If youre familiar with Gigamon, you likely know them as the market-leading vendor in the emerging visibility fabric space. The companys products provide businesses with pervasive and intelligent network data across physical and virtual environments. The GigaVUE portfolio delivers the appropriate network traffic to management tools and platforms. Ive often said that you cant manage what you cant see, and Gigamon provides the necessary visibility data so organizations can improve the management of their IT infrastructure.
However, Gigamons information can also be used to help businesses improve their security posture. If you cant manage what you cant see, then it stands to reason that you cant secure what you cant see. One of the challenges with traditional security approaches is that it primarily focuses on preventing breaches, but once the perimeter has been penetrated, theres no way to detect it or remediate against it.
Also, security devices can be overwhelmed with data when all network traffic is sent to them. For example, why send all network traffic to an email filtering tool just to have it process the data and then drop all non-email traffic? Or better yet, why not just send it emails with attachments and hyperlinks, since thats where the malicious traffic comes from?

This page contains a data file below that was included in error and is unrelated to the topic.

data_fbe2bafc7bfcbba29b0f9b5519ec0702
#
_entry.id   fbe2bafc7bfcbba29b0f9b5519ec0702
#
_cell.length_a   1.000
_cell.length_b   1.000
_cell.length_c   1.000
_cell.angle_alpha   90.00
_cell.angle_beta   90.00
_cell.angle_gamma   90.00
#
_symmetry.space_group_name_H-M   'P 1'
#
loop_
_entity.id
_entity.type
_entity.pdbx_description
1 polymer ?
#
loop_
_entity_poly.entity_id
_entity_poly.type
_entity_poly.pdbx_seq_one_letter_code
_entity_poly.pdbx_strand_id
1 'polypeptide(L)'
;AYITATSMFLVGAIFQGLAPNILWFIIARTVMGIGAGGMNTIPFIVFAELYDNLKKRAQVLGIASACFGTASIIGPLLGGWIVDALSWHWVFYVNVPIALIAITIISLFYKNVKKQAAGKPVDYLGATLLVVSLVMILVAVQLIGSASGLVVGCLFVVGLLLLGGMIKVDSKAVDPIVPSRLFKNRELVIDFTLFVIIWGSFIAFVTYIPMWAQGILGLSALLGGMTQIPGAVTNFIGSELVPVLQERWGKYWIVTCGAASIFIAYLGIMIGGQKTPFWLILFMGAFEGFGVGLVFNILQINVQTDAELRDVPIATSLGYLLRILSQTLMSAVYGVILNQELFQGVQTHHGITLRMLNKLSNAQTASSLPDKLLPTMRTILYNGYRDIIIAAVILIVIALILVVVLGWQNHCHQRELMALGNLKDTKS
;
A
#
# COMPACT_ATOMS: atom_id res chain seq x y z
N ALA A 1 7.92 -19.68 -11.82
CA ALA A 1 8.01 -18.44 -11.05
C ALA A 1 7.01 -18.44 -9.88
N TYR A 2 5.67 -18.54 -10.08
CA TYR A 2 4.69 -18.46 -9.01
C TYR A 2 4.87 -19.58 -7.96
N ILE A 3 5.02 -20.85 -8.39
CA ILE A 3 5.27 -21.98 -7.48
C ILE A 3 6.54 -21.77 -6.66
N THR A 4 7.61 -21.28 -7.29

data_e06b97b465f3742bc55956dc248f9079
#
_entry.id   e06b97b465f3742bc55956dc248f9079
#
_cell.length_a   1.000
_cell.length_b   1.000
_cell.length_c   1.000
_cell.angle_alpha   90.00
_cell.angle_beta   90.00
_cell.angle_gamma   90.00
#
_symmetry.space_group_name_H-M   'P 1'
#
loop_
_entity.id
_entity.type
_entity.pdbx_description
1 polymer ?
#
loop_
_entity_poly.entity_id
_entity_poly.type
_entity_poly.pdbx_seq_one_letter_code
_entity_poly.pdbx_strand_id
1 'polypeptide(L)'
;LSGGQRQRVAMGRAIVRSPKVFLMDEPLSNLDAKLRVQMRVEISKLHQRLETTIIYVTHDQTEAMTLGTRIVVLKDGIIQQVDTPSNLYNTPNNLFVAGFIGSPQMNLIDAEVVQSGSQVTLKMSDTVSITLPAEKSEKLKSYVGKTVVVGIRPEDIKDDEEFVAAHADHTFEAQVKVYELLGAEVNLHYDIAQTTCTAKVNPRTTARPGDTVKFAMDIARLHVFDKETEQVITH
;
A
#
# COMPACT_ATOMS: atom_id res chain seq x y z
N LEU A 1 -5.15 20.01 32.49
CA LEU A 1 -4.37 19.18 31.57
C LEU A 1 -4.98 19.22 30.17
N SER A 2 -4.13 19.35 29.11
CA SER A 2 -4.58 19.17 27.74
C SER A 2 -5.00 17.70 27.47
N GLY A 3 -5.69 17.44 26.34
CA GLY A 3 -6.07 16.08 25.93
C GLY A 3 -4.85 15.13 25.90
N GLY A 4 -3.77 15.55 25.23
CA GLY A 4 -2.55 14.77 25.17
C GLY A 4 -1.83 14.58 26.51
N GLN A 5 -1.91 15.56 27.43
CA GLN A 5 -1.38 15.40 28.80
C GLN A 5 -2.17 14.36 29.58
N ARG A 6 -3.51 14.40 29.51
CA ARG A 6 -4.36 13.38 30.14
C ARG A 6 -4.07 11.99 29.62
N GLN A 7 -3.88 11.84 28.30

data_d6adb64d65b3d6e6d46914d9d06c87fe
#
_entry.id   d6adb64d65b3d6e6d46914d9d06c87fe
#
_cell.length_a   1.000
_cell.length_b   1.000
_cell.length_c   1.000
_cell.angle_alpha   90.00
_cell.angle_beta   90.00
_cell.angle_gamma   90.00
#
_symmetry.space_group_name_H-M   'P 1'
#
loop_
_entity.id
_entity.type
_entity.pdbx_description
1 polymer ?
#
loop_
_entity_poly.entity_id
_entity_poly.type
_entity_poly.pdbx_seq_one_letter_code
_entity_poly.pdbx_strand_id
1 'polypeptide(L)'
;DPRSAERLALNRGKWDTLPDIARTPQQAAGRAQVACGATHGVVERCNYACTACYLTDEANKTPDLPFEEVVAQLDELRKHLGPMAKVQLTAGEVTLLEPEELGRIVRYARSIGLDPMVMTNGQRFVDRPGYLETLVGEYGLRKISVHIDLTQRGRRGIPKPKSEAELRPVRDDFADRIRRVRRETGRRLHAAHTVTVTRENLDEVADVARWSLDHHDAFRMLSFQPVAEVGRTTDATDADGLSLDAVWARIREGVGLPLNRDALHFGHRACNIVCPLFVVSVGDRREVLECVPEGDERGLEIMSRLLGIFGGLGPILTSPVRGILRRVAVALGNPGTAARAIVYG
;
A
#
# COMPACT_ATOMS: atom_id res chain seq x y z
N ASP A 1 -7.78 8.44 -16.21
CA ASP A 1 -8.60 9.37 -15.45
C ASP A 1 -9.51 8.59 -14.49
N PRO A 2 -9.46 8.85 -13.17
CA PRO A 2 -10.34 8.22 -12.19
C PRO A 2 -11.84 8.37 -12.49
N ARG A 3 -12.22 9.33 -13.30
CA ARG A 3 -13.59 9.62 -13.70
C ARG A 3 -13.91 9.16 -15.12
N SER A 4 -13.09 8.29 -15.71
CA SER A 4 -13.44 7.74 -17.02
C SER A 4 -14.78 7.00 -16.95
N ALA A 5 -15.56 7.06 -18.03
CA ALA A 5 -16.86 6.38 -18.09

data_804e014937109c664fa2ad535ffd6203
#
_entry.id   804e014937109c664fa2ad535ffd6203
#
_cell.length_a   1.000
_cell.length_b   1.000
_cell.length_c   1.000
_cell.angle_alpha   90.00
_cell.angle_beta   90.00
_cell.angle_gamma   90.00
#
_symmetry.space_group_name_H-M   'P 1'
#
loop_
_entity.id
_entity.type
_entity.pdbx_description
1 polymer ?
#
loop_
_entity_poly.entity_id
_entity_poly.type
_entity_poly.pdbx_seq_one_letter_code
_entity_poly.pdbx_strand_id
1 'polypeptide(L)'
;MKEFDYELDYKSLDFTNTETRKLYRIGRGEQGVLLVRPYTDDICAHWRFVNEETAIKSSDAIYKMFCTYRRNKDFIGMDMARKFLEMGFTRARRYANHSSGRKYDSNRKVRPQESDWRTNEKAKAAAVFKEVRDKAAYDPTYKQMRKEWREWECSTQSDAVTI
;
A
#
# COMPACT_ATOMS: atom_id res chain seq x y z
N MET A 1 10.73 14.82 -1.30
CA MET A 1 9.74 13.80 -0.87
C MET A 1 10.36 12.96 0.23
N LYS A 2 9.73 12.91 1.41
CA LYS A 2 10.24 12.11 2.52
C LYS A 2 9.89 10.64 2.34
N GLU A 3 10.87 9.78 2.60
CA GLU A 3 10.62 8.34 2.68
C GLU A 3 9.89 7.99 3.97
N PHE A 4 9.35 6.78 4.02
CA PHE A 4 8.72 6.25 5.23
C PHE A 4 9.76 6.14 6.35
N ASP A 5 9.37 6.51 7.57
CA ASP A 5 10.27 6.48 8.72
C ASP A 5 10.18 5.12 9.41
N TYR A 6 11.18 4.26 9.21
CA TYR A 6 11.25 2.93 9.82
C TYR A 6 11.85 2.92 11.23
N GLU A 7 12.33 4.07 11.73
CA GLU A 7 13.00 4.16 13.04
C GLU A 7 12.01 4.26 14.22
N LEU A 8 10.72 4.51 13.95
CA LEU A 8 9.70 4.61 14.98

Another challenge is that many security tools sample the data at different rates. Some capture all data, some every few seconds, and some every few minutes. This causes inconsistent information and creates equally inconsistent threat information.
Gigamons visibility infrastructure solves these challenges. This morning, the company announced an architecture called GigaSECURE, which is a security delivery platform (SDP). GigaSECURE can be thought of as the security equivalent of GigaVUE, a visibility platform for network management.